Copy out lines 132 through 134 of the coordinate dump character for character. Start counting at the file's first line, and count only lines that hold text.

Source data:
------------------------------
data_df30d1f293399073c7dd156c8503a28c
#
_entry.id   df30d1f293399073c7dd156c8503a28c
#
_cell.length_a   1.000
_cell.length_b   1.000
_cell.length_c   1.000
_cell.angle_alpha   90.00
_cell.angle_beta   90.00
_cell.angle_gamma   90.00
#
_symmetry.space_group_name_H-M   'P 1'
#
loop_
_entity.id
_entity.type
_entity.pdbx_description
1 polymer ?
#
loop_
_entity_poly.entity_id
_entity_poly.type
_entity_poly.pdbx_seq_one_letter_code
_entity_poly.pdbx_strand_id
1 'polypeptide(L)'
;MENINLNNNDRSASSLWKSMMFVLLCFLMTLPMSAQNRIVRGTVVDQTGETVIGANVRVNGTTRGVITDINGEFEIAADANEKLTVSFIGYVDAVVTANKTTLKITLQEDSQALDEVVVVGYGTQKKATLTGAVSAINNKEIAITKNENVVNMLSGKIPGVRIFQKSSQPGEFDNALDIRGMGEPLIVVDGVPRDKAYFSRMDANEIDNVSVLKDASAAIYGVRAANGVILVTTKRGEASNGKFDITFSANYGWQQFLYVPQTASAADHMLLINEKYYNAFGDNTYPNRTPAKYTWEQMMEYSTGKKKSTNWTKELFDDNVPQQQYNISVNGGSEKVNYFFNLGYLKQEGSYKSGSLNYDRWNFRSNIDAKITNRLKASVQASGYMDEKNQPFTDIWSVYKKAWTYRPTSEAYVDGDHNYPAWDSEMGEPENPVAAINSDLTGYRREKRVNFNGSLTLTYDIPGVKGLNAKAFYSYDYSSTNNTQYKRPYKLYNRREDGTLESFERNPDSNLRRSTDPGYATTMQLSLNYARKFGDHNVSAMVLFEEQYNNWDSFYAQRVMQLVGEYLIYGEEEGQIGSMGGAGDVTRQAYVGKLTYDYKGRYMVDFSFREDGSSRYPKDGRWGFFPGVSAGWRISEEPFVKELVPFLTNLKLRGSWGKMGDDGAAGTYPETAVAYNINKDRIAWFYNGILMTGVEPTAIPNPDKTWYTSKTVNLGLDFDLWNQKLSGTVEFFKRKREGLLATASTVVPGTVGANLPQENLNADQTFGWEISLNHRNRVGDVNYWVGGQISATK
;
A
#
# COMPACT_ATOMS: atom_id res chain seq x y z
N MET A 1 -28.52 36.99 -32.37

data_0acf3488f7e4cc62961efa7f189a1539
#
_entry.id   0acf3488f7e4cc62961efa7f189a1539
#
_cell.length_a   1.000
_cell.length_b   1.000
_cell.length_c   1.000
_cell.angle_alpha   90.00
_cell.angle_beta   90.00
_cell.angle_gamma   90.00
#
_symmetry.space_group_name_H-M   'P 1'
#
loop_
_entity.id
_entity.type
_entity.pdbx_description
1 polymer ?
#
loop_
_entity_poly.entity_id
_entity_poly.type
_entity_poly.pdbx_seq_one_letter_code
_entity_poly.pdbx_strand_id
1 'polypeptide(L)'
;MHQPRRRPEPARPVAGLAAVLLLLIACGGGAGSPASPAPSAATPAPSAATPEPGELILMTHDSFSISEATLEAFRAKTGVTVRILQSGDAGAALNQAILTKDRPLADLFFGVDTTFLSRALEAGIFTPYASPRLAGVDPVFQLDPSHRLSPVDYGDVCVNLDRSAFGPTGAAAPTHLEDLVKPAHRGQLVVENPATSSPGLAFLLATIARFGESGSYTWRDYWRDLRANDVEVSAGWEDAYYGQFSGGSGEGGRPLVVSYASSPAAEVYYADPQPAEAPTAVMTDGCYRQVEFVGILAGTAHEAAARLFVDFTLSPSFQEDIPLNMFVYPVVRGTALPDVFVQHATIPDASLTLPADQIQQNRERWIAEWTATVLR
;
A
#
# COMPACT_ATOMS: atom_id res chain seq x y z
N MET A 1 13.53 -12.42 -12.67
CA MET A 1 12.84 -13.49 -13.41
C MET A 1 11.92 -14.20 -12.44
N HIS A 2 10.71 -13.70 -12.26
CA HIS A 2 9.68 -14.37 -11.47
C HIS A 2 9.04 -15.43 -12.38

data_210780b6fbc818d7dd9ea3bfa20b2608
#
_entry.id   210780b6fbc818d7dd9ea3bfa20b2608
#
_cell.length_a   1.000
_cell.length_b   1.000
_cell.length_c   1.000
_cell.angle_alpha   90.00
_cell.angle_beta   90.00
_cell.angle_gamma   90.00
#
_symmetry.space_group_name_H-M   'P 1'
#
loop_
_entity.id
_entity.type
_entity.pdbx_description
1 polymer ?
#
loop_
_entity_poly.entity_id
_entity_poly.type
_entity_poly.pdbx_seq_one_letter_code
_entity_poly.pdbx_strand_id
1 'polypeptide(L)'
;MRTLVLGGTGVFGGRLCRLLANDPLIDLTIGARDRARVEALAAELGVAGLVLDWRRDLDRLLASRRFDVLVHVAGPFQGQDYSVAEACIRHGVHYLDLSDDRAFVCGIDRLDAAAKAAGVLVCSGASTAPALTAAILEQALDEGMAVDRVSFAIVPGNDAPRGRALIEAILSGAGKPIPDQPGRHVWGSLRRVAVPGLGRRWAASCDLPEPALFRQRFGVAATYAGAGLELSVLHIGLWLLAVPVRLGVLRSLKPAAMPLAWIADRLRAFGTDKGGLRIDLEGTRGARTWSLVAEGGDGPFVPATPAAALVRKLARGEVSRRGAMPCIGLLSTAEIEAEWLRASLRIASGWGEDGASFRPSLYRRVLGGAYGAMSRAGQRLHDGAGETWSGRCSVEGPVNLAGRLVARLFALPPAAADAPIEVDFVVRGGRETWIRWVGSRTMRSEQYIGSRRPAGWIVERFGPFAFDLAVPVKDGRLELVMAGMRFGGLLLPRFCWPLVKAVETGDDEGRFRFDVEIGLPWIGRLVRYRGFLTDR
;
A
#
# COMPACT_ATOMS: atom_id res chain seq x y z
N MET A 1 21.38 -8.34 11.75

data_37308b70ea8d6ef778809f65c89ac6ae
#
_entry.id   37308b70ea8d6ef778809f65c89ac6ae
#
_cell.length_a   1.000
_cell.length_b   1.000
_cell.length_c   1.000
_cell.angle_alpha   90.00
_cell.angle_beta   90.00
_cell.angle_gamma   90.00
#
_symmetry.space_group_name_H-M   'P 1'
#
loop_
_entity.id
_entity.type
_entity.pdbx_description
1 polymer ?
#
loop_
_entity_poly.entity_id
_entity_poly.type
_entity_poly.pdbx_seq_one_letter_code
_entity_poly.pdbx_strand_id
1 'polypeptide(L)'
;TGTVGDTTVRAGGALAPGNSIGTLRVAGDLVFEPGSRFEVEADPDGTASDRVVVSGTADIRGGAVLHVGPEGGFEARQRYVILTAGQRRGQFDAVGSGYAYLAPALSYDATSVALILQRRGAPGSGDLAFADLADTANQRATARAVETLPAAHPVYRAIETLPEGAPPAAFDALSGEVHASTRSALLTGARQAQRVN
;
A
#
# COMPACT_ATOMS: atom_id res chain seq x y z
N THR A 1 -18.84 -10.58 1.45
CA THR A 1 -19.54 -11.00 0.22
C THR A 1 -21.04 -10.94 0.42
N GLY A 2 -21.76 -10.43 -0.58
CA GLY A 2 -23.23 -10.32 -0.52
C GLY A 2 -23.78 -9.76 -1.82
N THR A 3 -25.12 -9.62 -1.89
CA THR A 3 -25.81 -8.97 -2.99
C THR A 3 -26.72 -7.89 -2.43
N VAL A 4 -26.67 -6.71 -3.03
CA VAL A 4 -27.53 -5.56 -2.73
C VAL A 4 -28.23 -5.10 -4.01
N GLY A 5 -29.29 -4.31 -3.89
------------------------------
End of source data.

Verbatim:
N GLY A 2 -21.76 -10.43 -0.58
CA GLY A 2 -23.23 -10.32 -0.52
C GLY A 2 -23.78 -9.76 -1.82